Monday, January 21, 2013

Half-Cake Mandazi Recipe (spiced doughnuts)


This has got to be the longest January on record. At least it feels like it to me. The temperatures in my home state have been all over the place. One day the temperatures are in the low 30's and raining zoo animals, and the next it's in the mid 70"s. Even the poor trees are confused! As I type, I am looking out my kitchen window at the tree in front of my house. The poor thing is budding! That's normally a sign that Spring is in the air. That is music to my ears being that I am not a cold weather type of gal. But until Spring comes around, I will bear the Winter cold and rain. I, however, will make the most of it by cooking up something to comfort my Winter blues whenever I get a chance. This Saturday I made some masala tea and mandazis to chase away my Winter blues. The aromatic smell of the mandazis and masala chai took me back to growing up in Kenya. I would wake up on many Saturday's to the smell of my mother's fresh mandazis wefting into my room. That was my cue to wake up :-) Somehow, this always seemed to brighten my day, no matter the weather outside. Fast forward X years later, those mandazis still have the same effect.

What exactly is a Mandazi, you might ask? A mandazi if a form of fried dough that originated in East Africa in the Swahili coastal areas of Kenya and Tanzania. It is popular in the region as it is affordable and convenient to make. There are many types of mandazis in East Africa. The one whose recipe follows has a bit of a crunchy exterior and an almost cake-like, fluffy interior (that is why it is referred to as a half-cake mandazi). You can eat your mandazis by themselves as a snack, or you can enjoy them with some fruit juice or masala chai. Whichever way you opt to enjoy them, they are delicious but not cloyingly sweet.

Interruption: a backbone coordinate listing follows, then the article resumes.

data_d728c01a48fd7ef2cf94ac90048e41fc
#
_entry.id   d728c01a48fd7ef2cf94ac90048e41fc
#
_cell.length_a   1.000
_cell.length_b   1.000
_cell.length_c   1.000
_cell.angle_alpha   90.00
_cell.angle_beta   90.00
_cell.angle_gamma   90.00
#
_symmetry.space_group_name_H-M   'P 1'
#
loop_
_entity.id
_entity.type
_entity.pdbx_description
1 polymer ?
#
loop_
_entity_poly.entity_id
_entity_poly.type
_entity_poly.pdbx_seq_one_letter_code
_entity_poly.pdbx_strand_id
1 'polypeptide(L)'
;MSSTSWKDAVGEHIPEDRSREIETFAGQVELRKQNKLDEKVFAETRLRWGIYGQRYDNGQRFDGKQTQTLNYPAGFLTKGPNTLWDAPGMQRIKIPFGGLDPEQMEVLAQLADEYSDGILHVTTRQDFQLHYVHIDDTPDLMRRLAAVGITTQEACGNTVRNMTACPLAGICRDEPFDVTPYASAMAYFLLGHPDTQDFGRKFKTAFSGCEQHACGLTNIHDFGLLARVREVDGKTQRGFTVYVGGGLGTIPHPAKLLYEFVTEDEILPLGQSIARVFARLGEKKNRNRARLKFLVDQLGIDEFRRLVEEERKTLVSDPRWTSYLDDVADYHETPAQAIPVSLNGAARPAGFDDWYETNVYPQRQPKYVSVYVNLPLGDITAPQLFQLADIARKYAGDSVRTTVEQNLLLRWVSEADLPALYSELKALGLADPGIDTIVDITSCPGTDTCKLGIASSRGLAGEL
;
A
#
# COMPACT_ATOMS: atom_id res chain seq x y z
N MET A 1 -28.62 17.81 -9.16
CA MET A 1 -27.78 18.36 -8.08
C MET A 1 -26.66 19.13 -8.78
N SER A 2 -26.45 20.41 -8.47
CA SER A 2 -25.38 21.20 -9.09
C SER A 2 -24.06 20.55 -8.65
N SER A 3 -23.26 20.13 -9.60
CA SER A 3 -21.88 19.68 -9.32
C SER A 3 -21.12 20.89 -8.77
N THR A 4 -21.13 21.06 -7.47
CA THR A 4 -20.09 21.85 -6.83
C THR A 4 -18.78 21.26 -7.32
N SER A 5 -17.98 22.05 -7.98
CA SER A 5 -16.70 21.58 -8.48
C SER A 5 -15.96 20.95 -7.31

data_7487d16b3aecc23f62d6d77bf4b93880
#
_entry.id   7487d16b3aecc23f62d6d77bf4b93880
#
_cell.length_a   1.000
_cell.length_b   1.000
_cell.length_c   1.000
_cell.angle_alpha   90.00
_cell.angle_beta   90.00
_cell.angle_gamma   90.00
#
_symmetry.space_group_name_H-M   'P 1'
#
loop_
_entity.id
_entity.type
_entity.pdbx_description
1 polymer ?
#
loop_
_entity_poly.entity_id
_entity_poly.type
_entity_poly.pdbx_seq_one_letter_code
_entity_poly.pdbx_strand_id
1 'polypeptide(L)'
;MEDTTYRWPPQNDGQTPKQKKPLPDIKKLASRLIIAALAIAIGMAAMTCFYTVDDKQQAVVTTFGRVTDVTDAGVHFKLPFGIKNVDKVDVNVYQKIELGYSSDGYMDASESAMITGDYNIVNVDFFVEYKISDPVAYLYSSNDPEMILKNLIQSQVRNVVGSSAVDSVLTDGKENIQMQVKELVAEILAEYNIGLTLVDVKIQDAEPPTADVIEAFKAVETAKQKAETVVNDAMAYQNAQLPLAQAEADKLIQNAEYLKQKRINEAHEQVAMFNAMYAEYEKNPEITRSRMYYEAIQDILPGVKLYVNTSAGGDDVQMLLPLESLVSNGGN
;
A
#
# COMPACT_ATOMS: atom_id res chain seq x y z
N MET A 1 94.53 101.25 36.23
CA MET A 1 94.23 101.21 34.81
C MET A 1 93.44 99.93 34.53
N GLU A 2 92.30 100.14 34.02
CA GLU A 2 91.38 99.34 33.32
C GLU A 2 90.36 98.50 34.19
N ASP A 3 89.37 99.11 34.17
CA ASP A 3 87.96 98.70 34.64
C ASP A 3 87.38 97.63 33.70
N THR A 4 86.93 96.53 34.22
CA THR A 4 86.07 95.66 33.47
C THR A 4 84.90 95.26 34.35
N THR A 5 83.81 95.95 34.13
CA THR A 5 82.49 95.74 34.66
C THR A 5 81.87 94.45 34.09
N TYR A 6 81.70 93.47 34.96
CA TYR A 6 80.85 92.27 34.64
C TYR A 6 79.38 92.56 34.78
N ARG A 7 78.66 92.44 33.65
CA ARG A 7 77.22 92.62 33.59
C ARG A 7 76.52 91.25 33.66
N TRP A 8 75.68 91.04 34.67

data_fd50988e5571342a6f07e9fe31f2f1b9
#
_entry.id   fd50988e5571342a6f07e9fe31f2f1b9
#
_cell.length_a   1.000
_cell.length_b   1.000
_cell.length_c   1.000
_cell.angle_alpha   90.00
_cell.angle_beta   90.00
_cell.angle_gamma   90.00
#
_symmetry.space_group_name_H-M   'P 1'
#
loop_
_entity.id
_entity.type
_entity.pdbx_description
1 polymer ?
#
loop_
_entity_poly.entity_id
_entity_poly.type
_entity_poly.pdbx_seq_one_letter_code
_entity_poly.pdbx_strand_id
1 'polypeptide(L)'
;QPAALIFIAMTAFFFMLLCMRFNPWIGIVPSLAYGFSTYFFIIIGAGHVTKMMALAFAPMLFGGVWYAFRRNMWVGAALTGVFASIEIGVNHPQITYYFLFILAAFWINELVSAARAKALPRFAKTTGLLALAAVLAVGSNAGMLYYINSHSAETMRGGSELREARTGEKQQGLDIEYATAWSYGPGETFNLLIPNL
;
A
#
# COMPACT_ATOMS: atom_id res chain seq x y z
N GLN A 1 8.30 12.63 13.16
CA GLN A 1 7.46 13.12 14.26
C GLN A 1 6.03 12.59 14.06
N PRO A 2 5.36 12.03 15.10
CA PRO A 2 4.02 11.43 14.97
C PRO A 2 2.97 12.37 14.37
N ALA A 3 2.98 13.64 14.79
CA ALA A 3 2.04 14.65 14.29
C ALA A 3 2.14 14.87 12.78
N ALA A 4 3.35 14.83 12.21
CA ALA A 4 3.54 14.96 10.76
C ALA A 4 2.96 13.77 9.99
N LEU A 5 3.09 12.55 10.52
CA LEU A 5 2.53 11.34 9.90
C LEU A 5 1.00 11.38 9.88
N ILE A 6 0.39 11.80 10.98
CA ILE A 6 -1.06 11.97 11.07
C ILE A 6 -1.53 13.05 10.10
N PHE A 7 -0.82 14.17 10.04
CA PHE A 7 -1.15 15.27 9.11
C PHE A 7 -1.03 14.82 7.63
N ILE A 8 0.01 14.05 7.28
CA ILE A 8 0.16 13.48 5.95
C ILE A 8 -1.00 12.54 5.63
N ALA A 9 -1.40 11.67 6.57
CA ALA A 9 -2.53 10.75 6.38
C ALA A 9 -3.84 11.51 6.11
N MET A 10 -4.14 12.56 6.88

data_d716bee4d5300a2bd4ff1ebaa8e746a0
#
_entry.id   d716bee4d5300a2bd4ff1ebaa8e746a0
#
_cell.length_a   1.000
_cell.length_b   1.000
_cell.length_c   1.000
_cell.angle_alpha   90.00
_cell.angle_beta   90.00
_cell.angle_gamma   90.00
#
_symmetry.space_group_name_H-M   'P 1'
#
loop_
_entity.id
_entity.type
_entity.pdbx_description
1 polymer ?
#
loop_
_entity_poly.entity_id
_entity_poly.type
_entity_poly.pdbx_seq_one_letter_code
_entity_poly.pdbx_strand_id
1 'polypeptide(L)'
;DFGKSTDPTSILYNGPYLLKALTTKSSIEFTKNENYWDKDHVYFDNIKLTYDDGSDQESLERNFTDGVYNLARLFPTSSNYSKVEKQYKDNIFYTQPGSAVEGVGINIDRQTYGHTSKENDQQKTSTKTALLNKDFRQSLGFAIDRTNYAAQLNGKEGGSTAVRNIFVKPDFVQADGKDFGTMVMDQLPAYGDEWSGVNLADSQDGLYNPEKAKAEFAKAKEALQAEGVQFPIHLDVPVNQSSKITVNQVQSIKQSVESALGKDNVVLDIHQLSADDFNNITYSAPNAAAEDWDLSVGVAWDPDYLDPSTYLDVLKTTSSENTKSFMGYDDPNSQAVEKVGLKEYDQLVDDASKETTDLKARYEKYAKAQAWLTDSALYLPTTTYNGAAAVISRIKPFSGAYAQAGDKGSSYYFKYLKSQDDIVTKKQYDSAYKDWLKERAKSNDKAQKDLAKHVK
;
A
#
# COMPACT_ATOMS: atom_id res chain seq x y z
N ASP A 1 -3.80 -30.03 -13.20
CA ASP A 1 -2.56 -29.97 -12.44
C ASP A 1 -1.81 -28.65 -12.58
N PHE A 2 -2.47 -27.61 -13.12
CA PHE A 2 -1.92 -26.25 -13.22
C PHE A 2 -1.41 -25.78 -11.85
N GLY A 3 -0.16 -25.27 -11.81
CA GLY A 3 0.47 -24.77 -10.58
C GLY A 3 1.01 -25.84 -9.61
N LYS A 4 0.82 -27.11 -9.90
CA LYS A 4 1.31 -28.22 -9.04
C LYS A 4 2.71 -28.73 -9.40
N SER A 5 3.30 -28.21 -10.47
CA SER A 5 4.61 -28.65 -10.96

SERVING SIZE: Makes around 25 small mandazis.

-Wok or any deep pan for frying.
-Measuring cups.
-Measuring spoons.
-Rolling pin.
-Mixing bowl.
-Knife or cookie cutter of your choice.
-Paper towels & a colander (to drain any excess oil off of the cooked mandazi).
-Paper bag (I used a paper lunch bag).


-2 1/2 cups all-purpose flour.
-3/4- 1 cup granulated sugar, depending on how sweet you want the mandazis (I used 3/4 cup).
-2 teaspoons baking powder (not baking soda).
-1 teaspoon ground cinnamon.
-1 teaspoon ground ginger.
-1/2 teaspoon ground cardamom.
-1/4 teaspoon yellow food coloring (optional).
-1/4 teaspoon salt (I used Kosher).
-Grated fresh nutmeg (about 1/4 teaspoon).
-1 teaspoon pure vanilla extract.
-1 large egg at room temperature, slightly beaten.
-1 cup milk.
-4 tablespoons cold, unsalted butter, cubed.
-1 tablespoon ground cinnamon (for garnishing).
-1 tablespoon powdered/ icing/ confectioner's sugar (for garnishing).
-4 cups vegetable oil for frying (I used Canola).
-Medium bowl with 1/2 cup all purpose flour in it (for dusting your work surface).
-Slightly floured baking sheet (to place the cut out mandazis before frying)